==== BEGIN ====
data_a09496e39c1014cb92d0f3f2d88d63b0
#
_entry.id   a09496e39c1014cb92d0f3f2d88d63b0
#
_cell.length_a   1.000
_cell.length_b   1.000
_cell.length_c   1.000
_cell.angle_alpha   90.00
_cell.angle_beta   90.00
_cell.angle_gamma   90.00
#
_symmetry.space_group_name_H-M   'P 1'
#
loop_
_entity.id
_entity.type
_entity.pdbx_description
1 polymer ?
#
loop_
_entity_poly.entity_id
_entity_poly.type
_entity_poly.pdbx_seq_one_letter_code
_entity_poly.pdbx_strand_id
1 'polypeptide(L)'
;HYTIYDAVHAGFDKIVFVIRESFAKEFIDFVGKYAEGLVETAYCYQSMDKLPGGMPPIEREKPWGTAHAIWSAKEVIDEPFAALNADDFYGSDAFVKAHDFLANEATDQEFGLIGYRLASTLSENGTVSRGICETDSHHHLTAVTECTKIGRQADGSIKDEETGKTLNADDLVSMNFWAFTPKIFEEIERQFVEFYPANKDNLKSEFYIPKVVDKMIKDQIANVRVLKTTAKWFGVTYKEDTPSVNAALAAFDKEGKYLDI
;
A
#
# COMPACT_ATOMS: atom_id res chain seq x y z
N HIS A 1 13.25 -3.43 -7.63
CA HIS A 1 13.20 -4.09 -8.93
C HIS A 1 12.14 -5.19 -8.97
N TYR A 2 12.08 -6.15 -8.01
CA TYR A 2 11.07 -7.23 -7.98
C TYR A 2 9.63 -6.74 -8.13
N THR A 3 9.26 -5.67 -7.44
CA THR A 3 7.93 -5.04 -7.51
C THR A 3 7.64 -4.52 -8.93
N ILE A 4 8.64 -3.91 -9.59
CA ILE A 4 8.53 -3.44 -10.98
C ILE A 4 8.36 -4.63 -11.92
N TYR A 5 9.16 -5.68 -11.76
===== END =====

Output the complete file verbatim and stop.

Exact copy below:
data_a09496e39c1014cb92d0f3f2d88d63b0
#
_entry.id   a09496e39c1014cb92d0f3f2d88d63b0
#
_cell.length_a   1.000
_cell.length_b   1.000
_cell.length_c   1.000
_cell.angle_alpha   90.00
_cell.angle_beta   90.00
_cell.angle_gamma   90.00
#
_symmetry.space_group_name_H-M   'P 1'
#
loop_
_entity.id
_entity.type
_entity.pdbx_description
1 polymer ?
#
loop_
_entity_poly.entity_id
_entity_poly.type
_entity_poly.pdbx_seq_one_letter_code
_entity_poly.pdbx_strand_id
1 'polypeptide(L)'
;HYTIYDAVHAGFDKIVFVIRESFAKEFIDFVGKYAEGLVETAYCYQSMDKLPGGMPPIEREKPWGTAHAIWSAKEVIDEPFAALNADDFYGSDAFVKAHDFLANEATDQEFGLIGYRLASTLSENGTVSRGICETDSHHHLTAVTECTKIGRQADGSIKDEETGKTLNADDLVSMNFWAFTPKIFEEIERQFVEFYPANKDNLKSEFYIPKVVDKMIKDQIANVRVLKTTAKWFGVTYKEDTPSVNAALAAFDKEGKYLDI
;
A
#
# COMPACT_ATOMS: atom_id res chain seq x y z
N HIS A 1 13.25 -3.43 -7.63
CA HIS A 1 13.20 -4.09 -8.93
C HIS A 1 12.14 -5.19 -8.97
N TYR A 2 12.08 -6.15 -8.01
CA TYR A 2 11.07 -7.23 -7.98
C TYR A 2 9.63 -6.74 -8.13
N THR A 3 9.26 -5.67 -7.44
CA THR A 3 7.93 -5.04 -7.51
C THR A 3 7.64 -4.52 -8.93
N ILE A 4 8.64 -3.91 -9.59
CA ILE A 4 8.53 -3.44 -10.98
C ILE A 4 8.36 -4.63 -11.92
N TYR A 5 9.16 -5.68 -11.76